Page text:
Testing intuitions about reference: what conclusions should be drawn from the experimental data?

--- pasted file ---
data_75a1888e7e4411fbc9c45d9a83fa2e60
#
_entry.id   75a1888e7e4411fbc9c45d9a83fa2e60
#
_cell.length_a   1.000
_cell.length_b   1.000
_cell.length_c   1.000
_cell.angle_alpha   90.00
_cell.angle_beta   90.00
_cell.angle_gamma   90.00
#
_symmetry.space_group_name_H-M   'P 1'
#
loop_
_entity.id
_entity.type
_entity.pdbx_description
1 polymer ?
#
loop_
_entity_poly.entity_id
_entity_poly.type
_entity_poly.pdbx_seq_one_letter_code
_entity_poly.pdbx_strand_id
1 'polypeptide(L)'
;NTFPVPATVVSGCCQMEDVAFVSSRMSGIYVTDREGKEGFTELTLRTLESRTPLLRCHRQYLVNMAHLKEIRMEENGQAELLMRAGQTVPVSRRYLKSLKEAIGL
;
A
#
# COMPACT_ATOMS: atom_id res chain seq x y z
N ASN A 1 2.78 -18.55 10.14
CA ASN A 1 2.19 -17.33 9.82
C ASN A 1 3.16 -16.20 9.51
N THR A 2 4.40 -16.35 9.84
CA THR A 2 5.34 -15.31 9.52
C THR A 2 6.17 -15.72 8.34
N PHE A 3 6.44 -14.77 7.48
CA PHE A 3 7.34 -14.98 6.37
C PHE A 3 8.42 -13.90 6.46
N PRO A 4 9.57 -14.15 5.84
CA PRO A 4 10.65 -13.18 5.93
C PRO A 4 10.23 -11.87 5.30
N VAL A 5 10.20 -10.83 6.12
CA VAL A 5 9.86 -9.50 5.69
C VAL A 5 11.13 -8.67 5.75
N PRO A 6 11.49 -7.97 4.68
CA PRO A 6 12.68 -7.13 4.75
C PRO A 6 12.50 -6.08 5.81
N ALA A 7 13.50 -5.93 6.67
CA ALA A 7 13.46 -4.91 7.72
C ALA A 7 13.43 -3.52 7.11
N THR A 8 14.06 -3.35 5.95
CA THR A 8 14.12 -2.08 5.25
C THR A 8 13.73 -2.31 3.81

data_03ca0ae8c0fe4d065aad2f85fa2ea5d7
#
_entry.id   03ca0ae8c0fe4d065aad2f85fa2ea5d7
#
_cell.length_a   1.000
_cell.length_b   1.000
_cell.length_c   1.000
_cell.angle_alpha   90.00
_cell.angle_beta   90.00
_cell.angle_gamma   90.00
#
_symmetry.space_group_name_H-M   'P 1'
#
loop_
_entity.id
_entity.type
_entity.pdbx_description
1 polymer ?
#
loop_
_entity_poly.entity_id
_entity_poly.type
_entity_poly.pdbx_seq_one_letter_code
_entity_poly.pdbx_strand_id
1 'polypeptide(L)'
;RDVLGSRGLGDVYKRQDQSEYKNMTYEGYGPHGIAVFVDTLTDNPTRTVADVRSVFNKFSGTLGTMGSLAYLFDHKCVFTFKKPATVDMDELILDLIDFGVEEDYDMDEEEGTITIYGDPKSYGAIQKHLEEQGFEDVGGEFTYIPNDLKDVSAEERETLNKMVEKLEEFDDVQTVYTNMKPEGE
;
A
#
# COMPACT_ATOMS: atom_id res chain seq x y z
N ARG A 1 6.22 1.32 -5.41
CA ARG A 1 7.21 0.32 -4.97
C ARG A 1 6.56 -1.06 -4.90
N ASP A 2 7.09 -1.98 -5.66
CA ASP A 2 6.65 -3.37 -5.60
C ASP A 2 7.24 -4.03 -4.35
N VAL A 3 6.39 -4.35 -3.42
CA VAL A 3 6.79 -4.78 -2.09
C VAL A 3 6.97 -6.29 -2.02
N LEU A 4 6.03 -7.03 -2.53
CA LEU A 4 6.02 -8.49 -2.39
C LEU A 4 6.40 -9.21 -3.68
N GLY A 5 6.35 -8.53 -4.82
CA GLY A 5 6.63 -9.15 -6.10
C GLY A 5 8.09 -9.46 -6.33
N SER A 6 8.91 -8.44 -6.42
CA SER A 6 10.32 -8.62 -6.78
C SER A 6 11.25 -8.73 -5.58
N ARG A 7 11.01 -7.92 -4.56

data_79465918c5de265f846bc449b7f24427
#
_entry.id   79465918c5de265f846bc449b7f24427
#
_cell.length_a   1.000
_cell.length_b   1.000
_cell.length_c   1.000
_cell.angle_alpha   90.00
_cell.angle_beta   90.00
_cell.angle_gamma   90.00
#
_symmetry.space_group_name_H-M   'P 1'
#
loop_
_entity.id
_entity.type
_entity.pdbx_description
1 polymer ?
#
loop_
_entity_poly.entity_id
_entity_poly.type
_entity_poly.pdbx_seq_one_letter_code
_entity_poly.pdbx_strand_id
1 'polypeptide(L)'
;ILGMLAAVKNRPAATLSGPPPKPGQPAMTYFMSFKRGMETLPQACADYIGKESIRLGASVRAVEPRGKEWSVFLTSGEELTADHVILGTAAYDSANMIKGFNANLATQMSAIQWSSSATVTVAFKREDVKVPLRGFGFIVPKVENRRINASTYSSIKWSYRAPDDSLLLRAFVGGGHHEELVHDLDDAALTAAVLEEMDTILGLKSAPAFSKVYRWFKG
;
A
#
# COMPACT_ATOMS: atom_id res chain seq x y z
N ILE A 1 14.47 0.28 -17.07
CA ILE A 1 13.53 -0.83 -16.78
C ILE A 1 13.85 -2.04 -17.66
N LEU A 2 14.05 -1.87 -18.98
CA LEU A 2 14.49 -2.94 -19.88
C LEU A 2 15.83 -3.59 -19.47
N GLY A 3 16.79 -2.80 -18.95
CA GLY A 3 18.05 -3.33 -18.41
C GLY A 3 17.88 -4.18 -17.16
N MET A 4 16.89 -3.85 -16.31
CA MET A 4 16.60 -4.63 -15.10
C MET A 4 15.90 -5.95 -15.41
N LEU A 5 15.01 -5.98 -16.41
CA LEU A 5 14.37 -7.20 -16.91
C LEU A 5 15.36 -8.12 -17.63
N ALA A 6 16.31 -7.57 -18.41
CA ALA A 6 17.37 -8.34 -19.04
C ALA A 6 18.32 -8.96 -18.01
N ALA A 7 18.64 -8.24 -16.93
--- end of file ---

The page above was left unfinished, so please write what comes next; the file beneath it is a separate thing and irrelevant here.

In this thesis I am going to argue against the interpretation that experimental philosophers offered as an account of their empirical findings concerning philosophical intuitions about reference. Their empirical findings seem to exhibit that philosophers’ and folk intuitions are sensitive to various factors and that these sensitivities cause diversity in the intuitive responses within and between different people and cultures (Machery, Stich, Mallon, Nichols 2004). It has been noticed that Western people are more likely to show intuitive responses that can be associated with a causal-historical view of reference, while East Asians are inclined to show intuitive responses which are associated with a descriptivist view of reference. The experimental philosophers argue that if there is such diversity in intuitions we cannot be sure that our intuitions provide us with reliable data that is needed for theory choice in philosophy of language. This means that our intuitions cannot serve as a foundation for theories of reference.